Medical Errors and What We Don’t Know About Them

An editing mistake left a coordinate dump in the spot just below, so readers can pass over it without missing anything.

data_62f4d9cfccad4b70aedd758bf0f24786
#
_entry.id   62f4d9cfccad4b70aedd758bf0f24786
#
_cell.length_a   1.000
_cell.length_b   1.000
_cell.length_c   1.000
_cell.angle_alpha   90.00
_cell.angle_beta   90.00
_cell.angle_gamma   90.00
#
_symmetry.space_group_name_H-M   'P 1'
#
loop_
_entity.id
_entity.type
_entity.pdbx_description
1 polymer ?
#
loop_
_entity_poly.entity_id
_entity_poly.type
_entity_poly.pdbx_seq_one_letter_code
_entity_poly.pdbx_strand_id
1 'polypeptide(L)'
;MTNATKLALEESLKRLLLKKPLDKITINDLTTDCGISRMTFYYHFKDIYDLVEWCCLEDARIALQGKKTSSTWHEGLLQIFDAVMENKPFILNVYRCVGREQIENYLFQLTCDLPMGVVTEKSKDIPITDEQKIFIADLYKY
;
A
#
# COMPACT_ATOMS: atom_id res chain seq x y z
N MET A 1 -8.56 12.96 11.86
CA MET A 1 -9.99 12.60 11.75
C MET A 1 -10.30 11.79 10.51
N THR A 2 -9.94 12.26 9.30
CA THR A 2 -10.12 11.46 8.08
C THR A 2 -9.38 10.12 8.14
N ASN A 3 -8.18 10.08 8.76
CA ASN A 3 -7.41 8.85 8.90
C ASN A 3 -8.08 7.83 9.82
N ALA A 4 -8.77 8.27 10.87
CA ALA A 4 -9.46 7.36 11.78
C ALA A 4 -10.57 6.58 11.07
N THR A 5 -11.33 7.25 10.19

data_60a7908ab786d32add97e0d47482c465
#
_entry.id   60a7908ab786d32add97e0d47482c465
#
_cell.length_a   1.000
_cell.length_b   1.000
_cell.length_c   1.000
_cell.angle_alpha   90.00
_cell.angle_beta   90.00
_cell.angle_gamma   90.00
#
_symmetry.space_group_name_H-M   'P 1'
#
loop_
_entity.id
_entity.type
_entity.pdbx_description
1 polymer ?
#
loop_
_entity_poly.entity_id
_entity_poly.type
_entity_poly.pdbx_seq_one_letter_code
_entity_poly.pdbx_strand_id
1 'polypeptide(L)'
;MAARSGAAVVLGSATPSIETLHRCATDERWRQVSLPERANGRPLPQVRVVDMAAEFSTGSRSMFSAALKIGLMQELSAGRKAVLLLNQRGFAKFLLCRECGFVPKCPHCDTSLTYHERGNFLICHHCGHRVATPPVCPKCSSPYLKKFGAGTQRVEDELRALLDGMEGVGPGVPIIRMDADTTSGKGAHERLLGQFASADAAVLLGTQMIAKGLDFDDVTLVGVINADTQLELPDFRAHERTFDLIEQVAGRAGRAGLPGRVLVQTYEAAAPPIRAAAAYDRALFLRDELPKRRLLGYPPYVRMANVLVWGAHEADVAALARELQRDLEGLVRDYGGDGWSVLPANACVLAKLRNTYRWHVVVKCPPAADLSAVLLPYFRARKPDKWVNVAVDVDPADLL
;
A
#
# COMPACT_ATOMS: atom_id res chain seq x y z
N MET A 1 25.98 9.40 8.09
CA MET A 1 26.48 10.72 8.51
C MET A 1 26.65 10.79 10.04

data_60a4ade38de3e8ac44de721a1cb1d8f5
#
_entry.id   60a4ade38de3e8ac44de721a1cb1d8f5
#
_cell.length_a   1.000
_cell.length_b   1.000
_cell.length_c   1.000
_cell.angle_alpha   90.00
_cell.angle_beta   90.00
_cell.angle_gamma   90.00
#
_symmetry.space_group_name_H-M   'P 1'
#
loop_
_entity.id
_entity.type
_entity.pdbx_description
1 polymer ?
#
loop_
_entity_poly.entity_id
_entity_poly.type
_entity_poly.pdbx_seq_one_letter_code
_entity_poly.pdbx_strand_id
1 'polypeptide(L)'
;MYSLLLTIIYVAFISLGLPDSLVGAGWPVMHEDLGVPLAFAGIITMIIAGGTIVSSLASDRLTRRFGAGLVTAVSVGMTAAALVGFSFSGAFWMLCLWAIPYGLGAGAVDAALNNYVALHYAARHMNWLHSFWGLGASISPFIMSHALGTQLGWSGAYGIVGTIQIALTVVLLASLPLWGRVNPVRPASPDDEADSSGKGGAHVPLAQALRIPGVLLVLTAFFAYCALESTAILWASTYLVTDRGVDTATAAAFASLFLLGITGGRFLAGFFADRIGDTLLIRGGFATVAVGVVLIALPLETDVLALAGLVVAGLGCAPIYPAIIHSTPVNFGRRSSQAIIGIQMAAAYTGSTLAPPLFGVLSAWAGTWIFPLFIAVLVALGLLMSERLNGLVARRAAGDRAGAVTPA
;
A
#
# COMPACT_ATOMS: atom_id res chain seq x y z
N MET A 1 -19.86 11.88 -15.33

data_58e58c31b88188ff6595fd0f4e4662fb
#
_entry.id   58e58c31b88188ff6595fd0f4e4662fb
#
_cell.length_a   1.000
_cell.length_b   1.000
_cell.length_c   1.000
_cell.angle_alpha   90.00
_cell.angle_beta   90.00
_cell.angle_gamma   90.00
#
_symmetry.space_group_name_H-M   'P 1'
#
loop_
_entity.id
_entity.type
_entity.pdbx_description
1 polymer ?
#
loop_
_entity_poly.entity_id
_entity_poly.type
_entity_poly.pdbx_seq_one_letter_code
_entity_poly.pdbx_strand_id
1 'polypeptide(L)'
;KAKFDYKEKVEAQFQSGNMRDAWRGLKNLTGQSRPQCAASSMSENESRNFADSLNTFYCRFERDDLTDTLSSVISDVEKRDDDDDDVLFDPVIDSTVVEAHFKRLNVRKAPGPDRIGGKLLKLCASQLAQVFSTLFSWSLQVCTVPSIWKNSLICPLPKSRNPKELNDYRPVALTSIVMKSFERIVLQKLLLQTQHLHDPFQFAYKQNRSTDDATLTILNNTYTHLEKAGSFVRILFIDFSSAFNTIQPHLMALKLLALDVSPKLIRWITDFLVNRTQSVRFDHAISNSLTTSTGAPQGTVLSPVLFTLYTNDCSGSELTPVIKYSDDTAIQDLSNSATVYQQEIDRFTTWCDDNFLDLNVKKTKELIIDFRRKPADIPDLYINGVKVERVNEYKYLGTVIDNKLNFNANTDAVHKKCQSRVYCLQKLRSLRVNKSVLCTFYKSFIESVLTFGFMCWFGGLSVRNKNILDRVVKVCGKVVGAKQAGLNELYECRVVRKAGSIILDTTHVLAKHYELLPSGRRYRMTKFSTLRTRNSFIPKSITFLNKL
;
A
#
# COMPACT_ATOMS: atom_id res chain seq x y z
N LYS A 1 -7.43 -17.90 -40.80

A recent LA Times Op-Ed piece pointed out the disturbing fact that most medical errors go unreported, and that’s concerning those 26 states which require such reporting! According to the Times, “Only 1% of patient harms are reported by hospitals to state health departments in the 26 states that require them to report all of them. Since 61% of such events are caused by the acts of individual doctors, an essential conduit for reporting erring doctors is all but blocked.” The Times’ Op-Ed piece makes a thought provoking argument that runs counter to the prevailing sentiment among many experts in the health industry. Since 1999 when the Institute of Medicine published its “To Err is Human”, the majority opinion was that solutions that focused on systemic flaws would necessarily lead to safer, better medicine. Safety checklists were implemented and standard protocols were mandated. Yet, a recent New England Journal of Medicine report notes that “Most preventable mishaps in hospitals are caused by the acts of individual practitioners, not flawed systems, and there was plenty of evidence of that fact available when the committee wrote “To Err Is Human.” And studies have continued to draw similar conclusions. A 2008 analysis of 10,000 surgical patients at the University of South Florida found that, of all the complications among those patients, only 4% were attributable to flawed systems. The rest resulted from individual human shortcomings. A 2013 study from Baylor College of Medicine on diagnostic errors found that most failures to diagnose arose from deficient physician performance during doctor-patient interactions, including poor history-taking, inadequate physical examinations or ordering the wrong tests. The study suggested that systems remedies, such as checklists and electronic medical records programs, would not avoid diagnoses missed in these ways because the problem is a cognitive one on the part of doctors.” This brings us back to the point argued in the LA Times. Medical errors occur not so much because systems are flawed but because doctors make human errors. This would not be significant unless it were demonstrably true that the majority of these errors are made by the same doctors over and over again. That’s why mandatory reporting and the discipline of error-prone doctors is crucial if medical errors are ever to be reduced.